Following IRONMAN Wisconsin my legs were completely trashed. I returned to work the day after the race, and my energy levels were actually great! But walking felt terrible and I was waddling everywhere for days. This is exactly what happens when your legs are unprepared to run a marathon and you force them to anyways. After 6 straight days of work, my legs felt like ground up sausage and I finally got a day off. But while my legs felt fatigued, most of my nagging injuries had resolved. Over the next couple of weeks, I was able to get moving again, and actually got into somewhat of a rhythm. I was even able to start running regularly again! Starting with some uphill treadmill work and before too long I was even able to work my way outside again!
While I had originally planned to do IRONMAN Chattanooga, I did not know that it would be 3 weeks following me racing IRONMAN Wisconsin. Since everything seemed to be turning around decently, I decided to pull the trigger and see what would happen. Plus I would get to see my family and had the honor of donning bib #3 for the race!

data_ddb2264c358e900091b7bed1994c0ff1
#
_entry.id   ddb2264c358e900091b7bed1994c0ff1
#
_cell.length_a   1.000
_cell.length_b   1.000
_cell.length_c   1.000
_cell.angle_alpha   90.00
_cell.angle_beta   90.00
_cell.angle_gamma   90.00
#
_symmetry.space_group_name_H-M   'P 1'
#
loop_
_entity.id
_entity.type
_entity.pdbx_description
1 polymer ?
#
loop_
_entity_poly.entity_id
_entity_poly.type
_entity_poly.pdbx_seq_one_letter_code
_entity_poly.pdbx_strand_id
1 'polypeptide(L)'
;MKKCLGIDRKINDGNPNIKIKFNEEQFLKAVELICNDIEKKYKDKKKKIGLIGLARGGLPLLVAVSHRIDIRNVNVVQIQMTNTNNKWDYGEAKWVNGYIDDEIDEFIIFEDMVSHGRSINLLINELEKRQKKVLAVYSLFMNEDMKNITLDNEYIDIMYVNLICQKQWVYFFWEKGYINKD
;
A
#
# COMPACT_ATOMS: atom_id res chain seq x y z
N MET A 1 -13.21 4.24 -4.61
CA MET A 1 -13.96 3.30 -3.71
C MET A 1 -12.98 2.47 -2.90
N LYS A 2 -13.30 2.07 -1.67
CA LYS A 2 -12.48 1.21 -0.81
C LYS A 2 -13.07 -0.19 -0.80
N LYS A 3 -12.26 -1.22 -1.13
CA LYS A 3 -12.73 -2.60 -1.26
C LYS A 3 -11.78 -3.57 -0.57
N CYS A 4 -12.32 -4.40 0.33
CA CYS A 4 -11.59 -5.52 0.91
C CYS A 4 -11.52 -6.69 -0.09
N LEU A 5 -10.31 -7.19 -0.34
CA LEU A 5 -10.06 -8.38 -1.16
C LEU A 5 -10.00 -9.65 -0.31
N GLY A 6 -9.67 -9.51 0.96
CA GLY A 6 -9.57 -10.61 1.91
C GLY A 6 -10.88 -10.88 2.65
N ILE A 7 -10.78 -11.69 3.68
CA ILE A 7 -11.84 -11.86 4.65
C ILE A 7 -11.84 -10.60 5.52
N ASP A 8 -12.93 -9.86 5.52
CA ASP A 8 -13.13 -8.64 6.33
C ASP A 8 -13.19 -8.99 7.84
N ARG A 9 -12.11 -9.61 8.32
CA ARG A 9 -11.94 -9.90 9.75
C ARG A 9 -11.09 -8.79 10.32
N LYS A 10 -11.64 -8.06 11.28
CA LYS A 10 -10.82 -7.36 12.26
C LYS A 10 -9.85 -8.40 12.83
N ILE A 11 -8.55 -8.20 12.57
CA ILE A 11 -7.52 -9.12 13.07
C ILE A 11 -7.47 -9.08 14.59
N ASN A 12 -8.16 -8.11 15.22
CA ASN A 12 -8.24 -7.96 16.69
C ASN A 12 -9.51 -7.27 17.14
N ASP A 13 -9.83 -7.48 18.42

I was able to fly out to Chattanooga the Thursday before the Sunday race and had ample time to settle in before the race. I was staying with my friend Joe Wilson, his wife Jess, and friend Aaron Bloom just a couple miles from the race site. Friday was an interesting day involving a breakfast with the Ironman Executive Challenge participants, an easy ride and swim, the Pro meeting, and finally the infamous Chattanooga Underpants Run. So what is the Chattanooga Underpants Run? Basically a large group of people who meet to run scantily clad through the city for a couple of miles to permanently scar the local community. Mission accomplished!